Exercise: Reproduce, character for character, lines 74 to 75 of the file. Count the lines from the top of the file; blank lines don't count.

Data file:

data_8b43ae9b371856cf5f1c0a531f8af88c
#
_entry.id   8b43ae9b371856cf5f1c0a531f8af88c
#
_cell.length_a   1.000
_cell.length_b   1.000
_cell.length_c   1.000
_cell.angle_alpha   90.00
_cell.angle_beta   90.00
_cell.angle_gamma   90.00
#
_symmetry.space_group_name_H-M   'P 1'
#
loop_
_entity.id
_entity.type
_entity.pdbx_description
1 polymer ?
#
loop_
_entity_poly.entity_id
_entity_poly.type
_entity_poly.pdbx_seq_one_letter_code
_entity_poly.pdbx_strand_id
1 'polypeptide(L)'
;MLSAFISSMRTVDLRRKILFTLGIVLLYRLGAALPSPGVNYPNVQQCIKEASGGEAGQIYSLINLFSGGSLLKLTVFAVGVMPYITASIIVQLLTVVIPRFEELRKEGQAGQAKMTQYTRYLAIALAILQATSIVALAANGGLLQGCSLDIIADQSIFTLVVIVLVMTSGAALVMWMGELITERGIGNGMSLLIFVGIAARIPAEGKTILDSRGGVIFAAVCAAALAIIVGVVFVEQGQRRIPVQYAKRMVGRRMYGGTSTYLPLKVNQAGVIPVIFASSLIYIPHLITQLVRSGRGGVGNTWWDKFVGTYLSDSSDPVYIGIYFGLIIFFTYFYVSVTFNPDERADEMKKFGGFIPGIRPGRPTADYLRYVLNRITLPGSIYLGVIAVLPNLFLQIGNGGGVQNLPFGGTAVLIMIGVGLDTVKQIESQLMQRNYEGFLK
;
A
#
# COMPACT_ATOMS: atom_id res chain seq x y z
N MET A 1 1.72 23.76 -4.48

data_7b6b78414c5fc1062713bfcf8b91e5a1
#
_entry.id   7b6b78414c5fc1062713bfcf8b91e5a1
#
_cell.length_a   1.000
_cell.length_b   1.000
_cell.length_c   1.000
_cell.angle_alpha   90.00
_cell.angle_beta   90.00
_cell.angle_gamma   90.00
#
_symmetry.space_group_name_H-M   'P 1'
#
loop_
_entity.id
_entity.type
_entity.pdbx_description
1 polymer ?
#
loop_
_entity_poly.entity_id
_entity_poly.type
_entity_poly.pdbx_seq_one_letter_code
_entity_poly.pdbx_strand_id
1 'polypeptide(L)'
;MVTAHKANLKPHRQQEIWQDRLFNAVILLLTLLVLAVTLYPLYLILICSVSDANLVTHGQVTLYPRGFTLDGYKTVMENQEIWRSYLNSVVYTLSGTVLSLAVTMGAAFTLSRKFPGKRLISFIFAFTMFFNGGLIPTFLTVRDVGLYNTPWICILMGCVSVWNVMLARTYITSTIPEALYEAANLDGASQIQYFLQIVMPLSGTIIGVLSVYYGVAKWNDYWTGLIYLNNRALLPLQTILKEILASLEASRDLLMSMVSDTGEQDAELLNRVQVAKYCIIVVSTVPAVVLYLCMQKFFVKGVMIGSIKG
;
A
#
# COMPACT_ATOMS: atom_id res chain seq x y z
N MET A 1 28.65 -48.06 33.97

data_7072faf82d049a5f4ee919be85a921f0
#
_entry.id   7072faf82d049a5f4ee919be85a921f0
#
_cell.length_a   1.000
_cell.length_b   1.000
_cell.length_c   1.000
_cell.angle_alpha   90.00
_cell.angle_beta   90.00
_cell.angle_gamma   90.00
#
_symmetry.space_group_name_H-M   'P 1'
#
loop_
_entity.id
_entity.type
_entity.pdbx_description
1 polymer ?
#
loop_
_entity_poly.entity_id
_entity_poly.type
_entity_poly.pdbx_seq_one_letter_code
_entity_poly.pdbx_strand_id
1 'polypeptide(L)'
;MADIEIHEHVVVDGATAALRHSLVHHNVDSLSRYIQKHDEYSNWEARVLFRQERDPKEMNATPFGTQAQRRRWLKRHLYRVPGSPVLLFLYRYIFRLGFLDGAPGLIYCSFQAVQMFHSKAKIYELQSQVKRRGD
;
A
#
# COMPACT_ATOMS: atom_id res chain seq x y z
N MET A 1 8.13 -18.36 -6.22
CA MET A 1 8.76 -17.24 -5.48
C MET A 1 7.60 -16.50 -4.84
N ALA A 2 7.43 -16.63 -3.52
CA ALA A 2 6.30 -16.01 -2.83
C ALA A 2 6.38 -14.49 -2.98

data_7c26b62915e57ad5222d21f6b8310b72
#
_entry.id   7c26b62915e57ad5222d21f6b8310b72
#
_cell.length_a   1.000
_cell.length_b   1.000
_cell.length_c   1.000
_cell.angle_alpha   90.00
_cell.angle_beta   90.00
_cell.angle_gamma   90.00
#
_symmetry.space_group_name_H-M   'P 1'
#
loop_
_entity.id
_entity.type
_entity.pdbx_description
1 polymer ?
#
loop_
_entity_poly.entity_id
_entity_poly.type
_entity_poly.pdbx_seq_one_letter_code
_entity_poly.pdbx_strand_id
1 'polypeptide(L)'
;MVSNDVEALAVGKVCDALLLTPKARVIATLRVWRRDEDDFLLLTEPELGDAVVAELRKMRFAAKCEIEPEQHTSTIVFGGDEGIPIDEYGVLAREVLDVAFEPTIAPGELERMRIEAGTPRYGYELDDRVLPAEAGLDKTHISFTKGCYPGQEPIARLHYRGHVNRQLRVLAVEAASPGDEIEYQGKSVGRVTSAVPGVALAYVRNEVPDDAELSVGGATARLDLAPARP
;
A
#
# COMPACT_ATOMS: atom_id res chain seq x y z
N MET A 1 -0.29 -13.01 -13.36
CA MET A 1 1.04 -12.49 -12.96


_symmetry.space_group_name_H-M   'P 1'
#